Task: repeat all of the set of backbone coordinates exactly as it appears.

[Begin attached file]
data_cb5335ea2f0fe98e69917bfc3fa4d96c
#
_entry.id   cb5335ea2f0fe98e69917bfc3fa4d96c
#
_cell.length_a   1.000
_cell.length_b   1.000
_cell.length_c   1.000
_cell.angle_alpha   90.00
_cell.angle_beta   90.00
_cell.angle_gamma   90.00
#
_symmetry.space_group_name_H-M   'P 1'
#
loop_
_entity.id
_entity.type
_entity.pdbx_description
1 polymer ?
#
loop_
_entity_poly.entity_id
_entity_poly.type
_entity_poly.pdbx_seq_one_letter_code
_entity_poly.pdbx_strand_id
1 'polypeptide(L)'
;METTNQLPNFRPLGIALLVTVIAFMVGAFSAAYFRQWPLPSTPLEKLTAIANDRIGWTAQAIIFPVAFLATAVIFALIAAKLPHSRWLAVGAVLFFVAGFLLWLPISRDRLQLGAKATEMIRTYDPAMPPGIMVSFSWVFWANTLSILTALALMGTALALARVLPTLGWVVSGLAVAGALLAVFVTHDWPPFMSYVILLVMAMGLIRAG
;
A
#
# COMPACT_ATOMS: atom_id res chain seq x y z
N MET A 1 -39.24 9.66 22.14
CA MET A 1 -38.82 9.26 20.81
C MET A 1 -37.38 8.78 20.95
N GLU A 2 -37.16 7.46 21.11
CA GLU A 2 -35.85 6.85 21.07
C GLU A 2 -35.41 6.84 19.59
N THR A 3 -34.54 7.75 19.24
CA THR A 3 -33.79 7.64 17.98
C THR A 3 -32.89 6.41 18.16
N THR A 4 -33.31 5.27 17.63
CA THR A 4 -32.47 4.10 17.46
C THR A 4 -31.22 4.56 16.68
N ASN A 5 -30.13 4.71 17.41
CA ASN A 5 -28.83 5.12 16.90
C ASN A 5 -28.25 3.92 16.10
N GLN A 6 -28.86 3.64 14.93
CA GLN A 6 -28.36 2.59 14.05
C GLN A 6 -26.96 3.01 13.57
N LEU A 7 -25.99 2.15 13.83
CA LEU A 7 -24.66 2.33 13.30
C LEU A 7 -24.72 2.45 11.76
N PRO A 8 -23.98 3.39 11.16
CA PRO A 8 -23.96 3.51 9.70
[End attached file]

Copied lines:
data_cb5335ea2f0fe98e69917bfc3fa4d96c
#
_entry.id   cb5335ea2f0fe98e69917bfc3fa4d96c
#
_cell.length_a   1.000
_cell.length_b   1.000
_cell.length_c   1.000
_cell.angle_alpha   90.00
_cell.angle_beta   90.00
_cell.angle_gamma   90.00
#
_symmetry.space_group_name_H-M   'P 1'
#
loop_
_entity.id
_entity.type
_entity.pdbx_description
1 polymer ?
#
loop_
_entity_poly.entity_id
_entity_poly.type
_entity_poly.pdbx_seq_one_letter_code
_entity_poly.pdbx_strand_id
1 'polypeptide(L)'
;METTNQLPNFRPLGIALLVTVIAFMVGAFSAAYFRQWPLPSTPLEKLTAIANDRIGWTAQAIIFPVAFLATAVIFALIAAKLPHSRWLAVGAVLFFVAGFLLWLPISRDRLQLGAKATEMIRTYDPAMPPGIMVSFSWVFWANTLSILTALALMGTALALARVLPTLGWVVSGLAVAGALLAVFVTHDWPPFMSYVILLVMAMGLIRAG
;
A
#
# COMPACT_ATOMS: atom_id res chain seq x y z
N MET A 1 -39.24 9.66 22.14
CA MET A 1 -38.82 9.26 20.81
C MET A 1 -37.38 8.78 20.95
N GLU A 2 -37.16 7.46 21.11
CA GLU A 2 -35.85 6.85 21.07
C GLU A 2 -35.41 6.84 19.59
N THR A 3 -34.54 7.75 19.24
CA THR A 3 -33.79 7.64 17.98
C THR A 3 -32.89 6.41 18.16
N THR A 4 -33.31 5.27 17.63
CA THR A 4 -32.47 4.10 17.46
C THR A 4 -31.22 4.56 16.68
N ASN A 5 -30.13 4.71 17.41
CA ASN A 5 -28.83 5.12 16.90
C ASN A 5 -28.25 3.92 16.10
N GLN A 6 -28.86 3.64 14.93
CA GLN A 6 -28.36 2.59 14.05
C GLN A 6 -26.96 3.01 13.57
N LEU A 7 -25.99 2.15 13.83
CA LEU A 7 -24.66 2.33 13.30
C LEU A 7 -24.72 2.45 11.76
N PRO A 8 -23.98 3.39 11.16
CA PRO A 8 -23.96 3.51 9.70